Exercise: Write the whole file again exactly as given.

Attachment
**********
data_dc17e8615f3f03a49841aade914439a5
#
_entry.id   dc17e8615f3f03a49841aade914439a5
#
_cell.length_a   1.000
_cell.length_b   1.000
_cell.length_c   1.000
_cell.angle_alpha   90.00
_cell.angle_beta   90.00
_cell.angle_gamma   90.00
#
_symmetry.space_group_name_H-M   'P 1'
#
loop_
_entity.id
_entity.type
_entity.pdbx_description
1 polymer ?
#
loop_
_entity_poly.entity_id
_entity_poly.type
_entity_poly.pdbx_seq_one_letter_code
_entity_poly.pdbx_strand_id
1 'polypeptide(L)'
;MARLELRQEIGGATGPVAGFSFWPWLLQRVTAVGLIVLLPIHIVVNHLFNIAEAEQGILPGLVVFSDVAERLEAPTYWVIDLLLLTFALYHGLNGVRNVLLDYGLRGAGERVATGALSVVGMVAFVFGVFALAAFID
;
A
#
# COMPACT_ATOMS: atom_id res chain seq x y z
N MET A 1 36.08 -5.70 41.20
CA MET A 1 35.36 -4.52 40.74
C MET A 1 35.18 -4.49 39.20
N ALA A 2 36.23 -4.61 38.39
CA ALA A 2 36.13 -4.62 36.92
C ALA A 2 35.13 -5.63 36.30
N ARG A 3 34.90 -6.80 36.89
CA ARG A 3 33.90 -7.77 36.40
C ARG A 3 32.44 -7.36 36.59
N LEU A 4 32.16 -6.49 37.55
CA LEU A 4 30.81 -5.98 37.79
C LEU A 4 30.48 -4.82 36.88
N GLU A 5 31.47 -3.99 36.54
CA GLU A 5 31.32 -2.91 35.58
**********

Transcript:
data_dc17e8615f3f03a49841aade914439a5
#
_entry.id   dc17e8615f3f03a49841aade914439a5
#
_cell.length_a   1.000
_cell.length_b   1.000
_cell.length_c   1.000
_cell.angle_alpha   90.00
_cell.angle_beta   90.00
_cell.angle_gamma   90.00
#
_symmetry.space_group_name_H-M   'P 1'
#
loop_
_entity.id
_entity.type
_entity.pdbx_description
1 polymer ?
#
loop_
_entity_poly.entity_id
_entity_poly.type
_entity_poly.pdbx_seq_one_letter_code
_entity_poly.pdbx_strand_id
1 'polypeptide(L)'
;MARLELRQEIGGATGPVAGFSFWPWLLQRVTAVGLIVLLPIHIVVNHLFNIAEAEQGILPGLVVFSDVAERLEAPTYWVIDLLLLTFALYHGLNGVRNVLLDYGLRGAGERVATGALSVVGMVAFVFGVFALAAFID
;
A
#
# COMPACT_ATOMS: atom_id res chain seq x y z
N MET A 1 36.08 -5.70 41.20
CA MET A 1 35.36 -4.52 40.74
C MET A 1 35.18 -4.49 39.20
N ALA A 2 36.23 -4.61 38.39
CA ALA A 2 36.13 -4.62 36.92
C ALA A 2 35.13 -5.63 36.30
N ARG A 3 34.90 -6.80 36.89
CA ARG A 3 33.90 -7.77 36.40
C ARG A 3 32.44 -7.36 36.59
N LEU A 4 32.16 -6.49 37.55
CA LEU A 4 30.81 -5.98 37.79
C LEU A 4 30.48 -4.82 36.88
N GLU A 5 31.47 -3.99 36.54
CA GLU A 5 31.32 -2.91 35.58